Ceramic artist Katerina Smoldyreva has four weeks to complete something she has never attempted before - to build a horse.
Not a small ceramic horse that you can hold in your hand but a horse big enough for a child to ride and the work is inspired by the story of former Whanganui mayor Charles Ewing Mackay.
"I wanted to make a monument and from my research into Mackay's life, I learned that he did so much for the cultural life of the city but had to leave in disgrace and then died tragically in Berlin."
Mackay, who was Whanganui's mayor during the first years of the 20th century oversaw the building of the Sarjeant Gallery and the Dublin St Bridge.
A scandal over his sexuality and a charge of attempted murder in 1920 saw him deposed, imprisoned and then deported.
Mackay has been receiving something of a civic redemption in recent years and Smoldyreva says she is very moved by his story and wanted to pay tribute.
Based in New Plymouth, she is the current artist in residence at the art centre in Glasgow St and says she is using her four weeks in Whanganui to create her "distorted monument" and pay homage to Mackay.
"I have been thinking of those European monuments with the heroic figures on their raring horses but my horse is falling.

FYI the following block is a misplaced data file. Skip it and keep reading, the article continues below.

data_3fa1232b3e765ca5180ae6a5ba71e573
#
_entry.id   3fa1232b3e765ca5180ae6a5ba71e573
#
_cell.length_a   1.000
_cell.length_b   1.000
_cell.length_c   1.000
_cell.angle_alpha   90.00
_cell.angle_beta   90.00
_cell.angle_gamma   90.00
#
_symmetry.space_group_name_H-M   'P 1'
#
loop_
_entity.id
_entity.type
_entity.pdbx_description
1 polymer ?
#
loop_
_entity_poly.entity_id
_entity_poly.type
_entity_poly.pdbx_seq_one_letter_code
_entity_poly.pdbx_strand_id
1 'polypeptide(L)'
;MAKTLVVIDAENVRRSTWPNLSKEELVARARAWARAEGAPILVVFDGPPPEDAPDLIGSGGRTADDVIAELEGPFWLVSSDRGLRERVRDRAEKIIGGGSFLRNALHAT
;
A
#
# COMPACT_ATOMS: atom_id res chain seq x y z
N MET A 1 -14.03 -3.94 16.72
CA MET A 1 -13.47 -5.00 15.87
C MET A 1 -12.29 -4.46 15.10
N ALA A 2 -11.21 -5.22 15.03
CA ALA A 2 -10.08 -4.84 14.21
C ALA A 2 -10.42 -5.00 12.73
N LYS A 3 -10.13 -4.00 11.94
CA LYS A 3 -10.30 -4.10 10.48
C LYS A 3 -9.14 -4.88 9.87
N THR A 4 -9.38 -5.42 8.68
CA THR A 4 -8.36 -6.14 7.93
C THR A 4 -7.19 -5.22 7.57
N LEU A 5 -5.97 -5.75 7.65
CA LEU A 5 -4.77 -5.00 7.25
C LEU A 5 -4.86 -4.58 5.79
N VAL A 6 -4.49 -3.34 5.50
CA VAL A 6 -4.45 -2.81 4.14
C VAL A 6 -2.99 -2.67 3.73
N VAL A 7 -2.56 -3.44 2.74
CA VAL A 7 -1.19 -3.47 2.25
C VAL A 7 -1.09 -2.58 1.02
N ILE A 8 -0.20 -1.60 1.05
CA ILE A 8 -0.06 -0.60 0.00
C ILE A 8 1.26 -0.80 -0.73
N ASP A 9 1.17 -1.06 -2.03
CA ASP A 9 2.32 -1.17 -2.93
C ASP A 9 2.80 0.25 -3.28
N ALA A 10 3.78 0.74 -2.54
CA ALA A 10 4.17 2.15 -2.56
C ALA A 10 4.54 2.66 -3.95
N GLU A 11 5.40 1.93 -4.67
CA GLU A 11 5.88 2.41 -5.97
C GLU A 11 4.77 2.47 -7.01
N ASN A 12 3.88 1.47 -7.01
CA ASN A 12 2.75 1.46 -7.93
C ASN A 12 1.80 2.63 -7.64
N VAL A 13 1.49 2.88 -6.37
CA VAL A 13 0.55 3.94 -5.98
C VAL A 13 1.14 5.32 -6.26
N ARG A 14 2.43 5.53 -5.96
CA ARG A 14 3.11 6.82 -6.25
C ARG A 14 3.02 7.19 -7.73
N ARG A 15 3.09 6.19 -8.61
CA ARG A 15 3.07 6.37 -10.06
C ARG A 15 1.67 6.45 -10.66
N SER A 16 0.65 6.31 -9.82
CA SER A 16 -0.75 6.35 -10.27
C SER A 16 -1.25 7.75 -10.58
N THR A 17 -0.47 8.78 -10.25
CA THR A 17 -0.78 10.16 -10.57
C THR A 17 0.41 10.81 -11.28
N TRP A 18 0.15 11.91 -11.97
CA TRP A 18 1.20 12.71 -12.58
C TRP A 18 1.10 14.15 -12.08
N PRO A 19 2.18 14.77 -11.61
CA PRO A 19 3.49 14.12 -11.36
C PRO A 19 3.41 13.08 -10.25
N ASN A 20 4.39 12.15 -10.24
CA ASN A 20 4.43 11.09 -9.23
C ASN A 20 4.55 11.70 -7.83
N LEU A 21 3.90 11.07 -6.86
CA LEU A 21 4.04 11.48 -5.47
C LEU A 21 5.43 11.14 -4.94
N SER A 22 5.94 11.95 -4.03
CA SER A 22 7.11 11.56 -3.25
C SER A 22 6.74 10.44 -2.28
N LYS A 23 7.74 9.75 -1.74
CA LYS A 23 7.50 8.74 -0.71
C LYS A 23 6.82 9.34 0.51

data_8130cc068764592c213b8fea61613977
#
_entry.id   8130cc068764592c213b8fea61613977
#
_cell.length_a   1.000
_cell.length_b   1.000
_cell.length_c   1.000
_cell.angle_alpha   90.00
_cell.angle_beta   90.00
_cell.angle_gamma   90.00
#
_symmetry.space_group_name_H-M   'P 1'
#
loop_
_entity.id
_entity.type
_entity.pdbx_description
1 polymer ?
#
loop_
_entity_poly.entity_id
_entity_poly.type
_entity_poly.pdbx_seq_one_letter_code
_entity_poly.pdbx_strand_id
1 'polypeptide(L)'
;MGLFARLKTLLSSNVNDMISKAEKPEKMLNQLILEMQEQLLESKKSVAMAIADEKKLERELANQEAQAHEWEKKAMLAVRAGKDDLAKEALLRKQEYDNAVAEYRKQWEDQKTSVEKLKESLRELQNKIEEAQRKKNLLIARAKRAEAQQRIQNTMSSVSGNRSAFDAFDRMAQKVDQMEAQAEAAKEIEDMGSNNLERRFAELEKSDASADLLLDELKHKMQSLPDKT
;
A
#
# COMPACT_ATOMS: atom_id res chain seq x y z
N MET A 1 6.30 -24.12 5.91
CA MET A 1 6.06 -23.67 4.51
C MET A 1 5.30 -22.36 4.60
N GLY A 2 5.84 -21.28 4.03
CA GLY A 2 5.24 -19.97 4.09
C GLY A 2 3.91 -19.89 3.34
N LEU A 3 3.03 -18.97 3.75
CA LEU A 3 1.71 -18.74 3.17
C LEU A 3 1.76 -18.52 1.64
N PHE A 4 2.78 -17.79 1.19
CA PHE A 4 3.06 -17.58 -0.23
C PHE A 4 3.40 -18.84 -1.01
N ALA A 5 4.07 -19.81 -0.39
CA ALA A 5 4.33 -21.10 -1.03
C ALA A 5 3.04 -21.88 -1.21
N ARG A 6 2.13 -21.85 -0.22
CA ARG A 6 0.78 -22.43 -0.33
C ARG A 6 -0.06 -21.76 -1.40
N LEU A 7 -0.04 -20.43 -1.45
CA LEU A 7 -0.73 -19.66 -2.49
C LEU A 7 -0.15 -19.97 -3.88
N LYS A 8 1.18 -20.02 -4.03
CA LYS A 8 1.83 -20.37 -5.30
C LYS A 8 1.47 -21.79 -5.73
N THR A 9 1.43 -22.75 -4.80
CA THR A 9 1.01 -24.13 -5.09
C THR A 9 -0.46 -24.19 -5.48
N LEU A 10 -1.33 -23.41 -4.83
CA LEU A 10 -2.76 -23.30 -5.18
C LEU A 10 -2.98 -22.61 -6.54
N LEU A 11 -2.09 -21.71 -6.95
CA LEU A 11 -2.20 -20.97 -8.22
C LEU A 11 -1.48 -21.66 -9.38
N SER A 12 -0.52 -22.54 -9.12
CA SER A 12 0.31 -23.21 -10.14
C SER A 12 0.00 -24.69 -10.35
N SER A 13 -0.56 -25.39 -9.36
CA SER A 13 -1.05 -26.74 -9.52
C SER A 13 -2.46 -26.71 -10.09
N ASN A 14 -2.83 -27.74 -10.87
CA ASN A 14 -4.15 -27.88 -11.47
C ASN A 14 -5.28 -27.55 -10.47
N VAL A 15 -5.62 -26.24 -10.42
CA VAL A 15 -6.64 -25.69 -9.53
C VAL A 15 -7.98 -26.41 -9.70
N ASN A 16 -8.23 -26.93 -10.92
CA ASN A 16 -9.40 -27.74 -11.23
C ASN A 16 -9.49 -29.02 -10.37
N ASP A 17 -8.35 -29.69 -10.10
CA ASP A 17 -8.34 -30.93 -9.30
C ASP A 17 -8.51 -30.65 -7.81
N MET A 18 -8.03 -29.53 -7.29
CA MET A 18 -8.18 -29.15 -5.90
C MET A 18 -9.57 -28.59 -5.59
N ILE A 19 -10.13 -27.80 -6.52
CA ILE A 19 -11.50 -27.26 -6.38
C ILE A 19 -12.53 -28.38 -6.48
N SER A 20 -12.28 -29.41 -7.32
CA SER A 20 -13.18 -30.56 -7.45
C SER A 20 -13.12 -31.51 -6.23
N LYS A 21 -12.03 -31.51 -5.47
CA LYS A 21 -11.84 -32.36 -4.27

"He might jump back up again or he might go down."
Around the studio are a number of sample works or sketches which, the artist says, are sculptures in their own right as well as her development of ideas for the large work.
Some of the horses have riders in the process of falling and others are in the process of falling themselves.
"I'm using is a mix of stoneware clay from Ireland and some that my friend Andy Bassett gave me.
"The clay belonged to his potter wife who passed away and it is a serendipitous story because Andy grew up in this house here at 85 Glasgow St."
Smoldyreva says she has not yet decided on what sort of finish she use on her large sculpture and how she will fire it.
"I will have to deconstruct it for firing and then join the pieces back together again."
The sculpture and its miniature counterparts will be displayed in an exhibition at Gallery 85 during September.